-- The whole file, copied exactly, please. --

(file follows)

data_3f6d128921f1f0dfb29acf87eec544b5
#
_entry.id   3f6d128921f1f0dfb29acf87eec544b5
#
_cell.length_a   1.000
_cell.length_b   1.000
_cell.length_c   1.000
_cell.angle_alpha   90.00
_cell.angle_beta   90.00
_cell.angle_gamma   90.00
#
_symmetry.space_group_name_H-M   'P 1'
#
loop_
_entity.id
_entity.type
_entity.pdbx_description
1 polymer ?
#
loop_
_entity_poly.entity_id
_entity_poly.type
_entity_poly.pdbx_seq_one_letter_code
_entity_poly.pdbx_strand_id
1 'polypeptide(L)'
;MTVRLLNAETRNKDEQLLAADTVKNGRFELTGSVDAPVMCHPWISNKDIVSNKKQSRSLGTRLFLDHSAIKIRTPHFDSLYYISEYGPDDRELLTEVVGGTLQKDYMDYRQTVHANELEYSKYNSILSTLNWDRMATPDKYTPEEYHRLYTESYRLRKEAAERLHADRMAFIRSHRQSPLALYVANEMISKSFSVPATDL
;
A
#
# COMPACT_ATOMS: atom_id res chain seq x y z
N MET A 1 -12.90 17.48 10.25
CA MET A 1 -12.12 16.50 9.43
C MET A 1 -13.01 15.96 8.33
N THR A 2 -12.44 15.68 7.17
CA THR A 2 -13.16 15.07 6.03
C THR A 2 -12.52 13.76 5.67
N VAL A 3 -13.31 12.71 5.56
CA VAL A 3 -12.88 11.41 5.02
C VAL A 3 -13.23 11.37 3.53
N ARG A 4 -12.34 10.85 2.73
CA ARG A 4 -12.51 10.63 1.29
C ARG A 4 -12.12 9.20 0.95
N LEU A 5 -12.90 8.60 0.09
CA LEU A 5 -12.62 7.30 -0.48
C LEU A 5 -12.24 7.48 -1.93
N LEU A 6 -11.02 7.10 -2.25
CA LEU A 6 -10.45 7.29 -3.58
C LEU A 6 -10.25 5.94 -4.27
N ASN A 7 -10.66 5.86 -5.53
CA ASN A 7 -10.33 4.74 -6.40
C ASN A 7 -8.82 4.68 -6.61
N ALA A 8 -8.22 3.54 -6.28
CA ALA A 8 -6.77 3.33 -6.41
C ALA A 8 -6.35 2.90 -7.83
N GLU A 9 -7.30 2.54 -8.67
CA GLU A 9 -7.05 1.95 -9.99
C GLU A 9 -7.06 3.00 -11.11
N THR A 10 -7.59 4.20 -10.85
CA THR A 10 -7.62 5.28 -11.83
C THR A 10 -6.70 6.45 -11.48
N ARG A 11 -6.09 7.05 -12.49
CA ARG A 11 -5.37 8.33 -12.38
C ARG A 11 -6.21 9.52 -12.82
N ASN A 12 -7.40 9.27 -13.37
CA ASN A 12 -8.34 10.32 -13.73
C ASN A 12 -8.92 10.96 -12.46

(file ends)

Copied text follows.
data_3f6d128921f1f0dfb29acf87eec544b5
#
_entry.id   3f6d128921f1f0dfb29acf87eec544b5
#
_cell.length_a   1.000
_cell.length_b   1.000
_cell.length_c   1.000
_cell.angle_alpha   90.00
_cell.angle_beta   90.00
_cell.angle_gamma   90.00
#
_symmetry.space_group_name_H-M   'P 1'
#
loop_
_entity.id
_entity.type
_entity.pdbx_description
1 polymer ?
#
loop_
_entity_poly.entity_id
_entity_poly.type
_entity_poly.pdbx_seq_one_letter_code
_entity_poly.pdbx_strand_id
1 'polypeptide(L)'
;MTVRLLNAETRNKDEQLLAADTVKNGRFELTGSVDAPVMCHPWISNKDIVSNKKQSRSLGTRLFLDHSAIKIRTPHFDSLYYISEYGPDDRELLTEVVGGTLQKDYMDYRQTVHANELEYSKYNSILSTLNWDRMATPDKYTPEEYHRLYTESYRLRKEAAERLHADRMAFIRSHRQSPLALYVANEMISKSFSVPATDL
;
A
#
# COMPACT_ATOMS: atom_id res chain seq x y z
N MET A 1 -12.90 17.48 10.25
CA MET A 1 -12.12 16.50 9.43
C MET A 1 -13.01 15.96 8.33
N THR A 2 -12.44 15.68 7.17
CA THR A 2 -13.16 15.07 6.03
C THR A 2 -12.52 13.76 5.67
N VAL A 3 -13.31 12.71 5.56
CA VAL A 3 -12.88 11.41 5.02
C VAL A 3 -13.23 11.37 3.53
N ARG A 4 -12.34 10.85 2.73
CA ARG A 4 -12.51 10.63 1.29
C ARG A 4 -12.12 9.20 0.95
N LEU A 5 -12.90 8.60 0.09
CA LEU A 5 -12.62 7.30 -0.48
C LEU A 5 -12.24 7.48 -1.93
N LEU A 6 -11.02 7.10 -2.25
CA LEU A 6 -10.45 7.29 -3.58
C LEU A 6 -10.25 5.94 -4.27
N ASN A 7 -10.66 5.86 -5.53
CA ASN A 7 -10.33 4.74 -6.40
C ASN A 7 -8.82 4.68 -6.61
N ALA A 8 -8.22 3.54 -6.28
CA ALA A 8 -6.77 3.33 -6.41
C ALA A 8 -6.35 2.90 -7.83
N GLU A 9 -7.30 2.54 -8.67
CA GLU A 9 -7.05 1.95 -9.99
C GLU A 9 -7.06 3.00 -11.11
N THR A 10 -7.59 4.20 -10.85
CA THR A 10 -7.62 5.28 -11.83
C THR A 10 -6.70 6.45 -11.48
N ARG A 11 -6.09 7.05 -12.49
CA ARG A 11 -5.37 8.33 -12.38
C ARG A 11 -6.21 9.52 -12.82
N ASN A 12 -7.40 9.27 -13.37
CA ASN A 12 -8.34 10.32 -13.73
C ASN A 12 -8.92 10.96 -12.46